SciELO - Scientific Electronic Library Online

vol.33Treatment of bisphosphonate-related osteonecrosis using platelet-rich plasma: microtomographic, microscopic, and immunohistochemical analysesSix-month performance of restorations produced with the ethanol-wet-bonding technique: a randomized trial author indexsubject indexarticles search
Home Pagealphabetic serial listing  

Services on Demand




Related links


Brazilian Oral Research

Print version ISSN 1806-8324On-line version ISSN 1807-3107

Braz. oral res. vol.33  São Paulo  2019  Epub July 01, 2019 

Original Research

Pediatric Dentistry

Fluoride content in children’s dentifrices marketed in Lima, Peru

Bertha Angélica CHÁVEZ(a)

Gissela Briceño VERGEL(a)

Carol Ponce CÁCERES(a)

Matheus França PERAZZO(b)

Raquel Gonçalves VIEIRA-ANDRADE(b)

Jaime Aparecido CURY(c)

(a)Maternal Perinatal Institute, Lima, Peru.

(b)Universidade Federal de Minas Gerais – UFMG, Department of Pediatric Dentistry and Orthodontics, Belo Horizonte, MG, Brazil.

(c)Universidade Estadual de Campinas – Unicamp, Piracicaba Dental School, Piracicaba, SP, Brazil.


The aim of the present study was to determine the concentration of total fluoride (TF) and total soluble fluoride (TSF) in children’s dentifrices marketed in the city of Lima, Peru. Three samples of 23 dentifrices (4 without fluoride and 19 with fluoride) were purchased in different pharmacies in Lima, Peru. The TF and TSF concentrations found in the dentifrices were determined by ion-selective electrode, expressed in ppm F (μg F/g of dentifrice). The TF concentration in the majority of the fluoride toothpastes matched that shown on the label, except for one declared as 1450 ppm F by the manufacturer, whereas only 515.1 ppm F was found. The concentration of TSF found in the fluoride toothpastes ranged from 457.5 to 1134.8 ppm F. All the dentifrices were formulated with silica, but one also presented calcium carbonate. In conclusion, 83% of the children’s dentifrices marketed in Lima, Peru, were fluoridated, but only 53% contained a TSF concentration greater than 1000 ppm F, the minimum concentration required to provide an anticaries effect.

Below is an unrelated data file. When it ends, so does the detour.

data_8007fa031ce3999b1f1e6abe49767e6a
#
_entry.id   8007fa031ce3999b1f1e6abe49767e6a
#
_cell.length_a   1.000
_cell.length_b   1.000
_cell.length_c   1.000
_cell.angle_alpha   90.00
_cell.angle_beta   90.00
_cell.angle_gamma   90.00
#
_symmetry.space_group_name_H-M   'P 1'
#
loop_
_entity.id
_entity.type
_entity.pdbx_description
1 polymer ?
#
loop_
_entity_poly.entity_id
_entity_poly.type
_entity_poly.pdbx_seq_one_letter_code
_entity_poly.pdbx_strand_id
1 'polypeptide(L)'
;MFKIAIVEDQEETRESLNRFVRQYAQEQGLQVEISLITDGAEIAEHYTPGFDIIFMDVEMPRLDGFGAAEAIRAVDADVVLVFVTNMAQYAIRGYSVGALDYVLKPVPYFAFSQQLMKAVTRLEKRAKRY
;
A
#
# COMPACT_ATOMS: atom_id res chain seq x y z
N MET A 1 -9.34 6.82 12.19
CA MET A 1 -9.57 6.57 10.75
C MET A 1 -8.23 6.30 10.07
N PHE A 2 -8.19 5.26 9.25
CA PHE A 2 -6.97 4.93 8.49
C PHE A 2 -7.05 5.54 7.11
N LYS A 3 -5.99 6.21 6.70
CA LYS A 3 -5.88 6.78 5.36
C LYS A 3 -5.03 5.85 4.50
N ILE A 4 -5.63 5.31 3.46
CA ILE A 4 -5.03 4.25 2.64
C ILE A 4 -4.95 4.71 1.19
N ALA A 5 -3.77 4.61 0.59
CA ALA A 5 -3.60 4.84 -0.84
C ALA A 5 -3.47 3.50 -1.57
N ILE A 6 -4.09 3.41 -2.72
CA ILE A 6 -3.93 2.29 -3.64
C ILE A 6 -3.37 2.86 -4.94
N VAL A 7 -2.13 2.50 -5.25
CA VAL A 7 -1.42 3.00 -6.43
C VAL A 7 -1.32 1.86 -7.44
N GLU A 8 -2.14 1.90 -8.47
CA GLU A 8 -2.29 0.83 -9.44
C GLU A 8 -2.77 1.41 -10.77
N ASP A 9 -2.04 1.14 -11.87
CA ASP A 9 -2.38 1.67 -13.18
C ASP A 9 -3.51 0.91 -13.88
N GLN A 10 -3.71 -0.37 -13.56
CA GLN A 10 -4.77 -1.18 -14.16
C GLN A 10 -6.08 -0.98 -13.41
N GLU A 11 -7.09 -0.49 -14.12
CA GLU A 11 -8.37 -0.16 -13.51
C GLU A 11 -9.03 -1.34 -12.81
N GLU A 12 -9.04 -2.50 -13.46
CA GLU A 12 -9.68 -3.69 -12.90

Key words: Fluorides; Pediatric Dentistry; Toothpastes


The use of toothpaste with fluoride has been recommended for over 50 years to prevent and control dental caries.1 Topical fluoride is considered one of the most effective public healthcare strategies to control caries, especially among the child population, which is the most vulnerable.2 The anticaries effect of fluoride toothpastes, together with the correct toothbrushing technique, promotes the disruption of biofilm, and maintains the demineralization-remineralization balance.3 An amount of 1000 ppm of F in toothpaste achieves this benefit, but the F must be in soluble form (SF) for it to be active in its formulation, and thus be able to interfere in the development of a disease.1,4,5,6,7,8

The presence of SF in a dentifrice depends on its formulation, in terms of type of fluoride salt and abrasive used. The dentifrices that contain sodium fluoride (NaF) have high fluoride availability, because they are formulated with silica as an abrasive agent. When the toothpaste is formulated with an abrasive containing calcium (calcium carbonate or dicalcium phosphate dihydrate), it must contain sodium monofluorophosphate (MFP) as a fluoridating agent, because the MFP ion does not react immediately with Ca++.6,9 However, this type of formulation is not totally stable, and the F concentration decreases by 40% one year after manufacture. For this reason, it is better not to purchase a product, if it does not show an expiration date.6,10,11